China Envy Doesn't Pay

03/29/2010 12:01 am EST


Paul Goodwin

Emerging Markets Specialist and Analyst, Cabot Wealth Network

Warnings of domination by Beijing are worth as much as prophesies of doom, writes Paul Goodwin in the Cabot China & Emerging Markets Report.

A quick message for the people who are predicting that China is going to rule the economic world, reducing the United States (and the rest of the world, including Japan) to lap-dog status:

Oh, shut up!

I'm not saying you're wrong. I'm just saying that I don't know what's going to happen and you don't, either.

I was around when Japan, Inc. was on a tear. I heard the gnashing of teeth when [Sony bought Columbia Pictures and when Japanese investors] bought Rockefeller Center. I saw the cartoons about them buying the White House and carving a Japanese face on Mount Rushmore. I read the warnings that we'd all better teach our children Japanese, because they were our next overlords.

It was a load then, and it's a load now. 

Simply taking the current direction of things and drawing a straight line toward the logical conclusion "if this goes on" is a stupid way to make economic predictions.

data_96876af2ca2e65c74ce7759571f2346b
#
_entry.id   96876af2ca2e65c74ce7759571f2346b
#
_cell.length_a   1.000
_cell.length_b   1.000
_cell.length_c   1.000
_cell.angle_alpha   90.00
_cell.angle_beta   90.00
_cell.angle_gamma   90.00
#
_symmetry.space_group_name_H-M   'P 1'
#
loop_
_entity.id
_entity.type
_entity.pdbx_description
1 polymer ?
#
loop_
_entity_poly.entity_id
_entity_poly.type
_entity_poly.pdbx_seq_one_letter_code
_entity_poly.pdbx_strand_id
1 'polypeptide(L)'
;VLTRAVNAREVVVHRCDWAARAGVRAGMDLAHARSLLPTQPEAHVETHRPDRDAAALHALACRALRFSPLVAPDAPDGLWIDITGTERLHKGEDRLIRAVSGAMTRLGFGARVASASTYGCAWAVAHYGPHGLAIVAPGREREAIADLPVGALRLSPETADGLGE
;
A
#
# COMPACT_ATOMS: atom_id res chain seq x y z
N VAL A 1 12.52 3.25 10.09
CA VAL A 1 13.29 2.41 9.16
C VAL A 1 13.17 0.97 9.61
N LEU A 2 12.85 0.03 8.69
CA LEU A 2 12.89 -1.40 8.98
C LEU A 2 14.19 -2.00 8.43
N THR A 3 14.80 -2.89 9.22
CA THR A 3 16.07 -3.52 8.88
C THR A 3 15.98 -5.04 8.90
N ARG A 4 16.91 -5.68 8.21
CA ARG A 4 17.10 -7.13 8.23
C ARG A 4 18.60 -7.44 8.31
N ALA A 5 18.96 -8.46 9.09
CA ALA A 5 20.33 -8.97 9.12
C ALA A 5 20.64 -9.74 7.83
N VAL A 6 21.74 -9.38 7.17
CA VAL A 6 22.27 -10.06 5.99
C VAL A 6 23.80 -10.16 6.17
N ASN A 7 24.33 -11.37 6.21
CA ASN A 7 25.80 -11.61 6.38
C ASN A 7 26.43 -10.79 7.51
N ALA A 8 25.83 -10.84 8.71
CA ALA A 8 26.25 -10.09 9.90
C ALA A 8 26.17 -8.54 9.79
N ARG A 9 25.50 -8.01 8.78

China may indeed be the Next Big Dog of the economic world. But there's nothing inevitable about it.  And I'd love to lock a few of the Chinese triumphalists in a room with a few of those who think that China will inevitably melt down into chaos and depression and see who walks out the door at the end.

For now, I will keep my eye on the intermediate-term health of the entire universe of emerging market stocks. That's a fact-based phenomenon I can use. When the market is healthy, put money into it. When it's weak, take money out. 

And for the people with big predictions about what might happen in China, Russia, Brazil or anywhere else? How about a MUTE button?

In honor of the Oscars (of which I watched every minute and loved it all), I'm going to point you in the direction of a cinema-related stock. 

CineMark (NYSE: CNK) is a movie theater operator with 424 theaters and nearly 5,000 screens in the US and Latin America, which makes it the world's second-largest motion picture exhibitor (Regal Entertainment (NYSE: RGC) is number one.) 

Revenue growth has been steady, advancing even during the Great Recession. CNK has been outperforming the broad market since the stock's correction ended in August 2009. The steady price appreciation, together with the generous dividend and good outlook for theatrical movie distribution makes CineMark a good choice for the aggressive growth portion of your stock portfolio.

My interest in CineMark comes from the company's Latin American exposure, which accounted for more than 20% of 2008 revenues. Brazil is a giant market that keeps moving in the right direction, and the rest of Central and South America have enormous potential, but they need their biggest trading partner to healthy up. Once the US economy gets its mojo back, the region will begin to spawn stock winners again. [Shares closed at $18.20 in New York Friday—Editor.]

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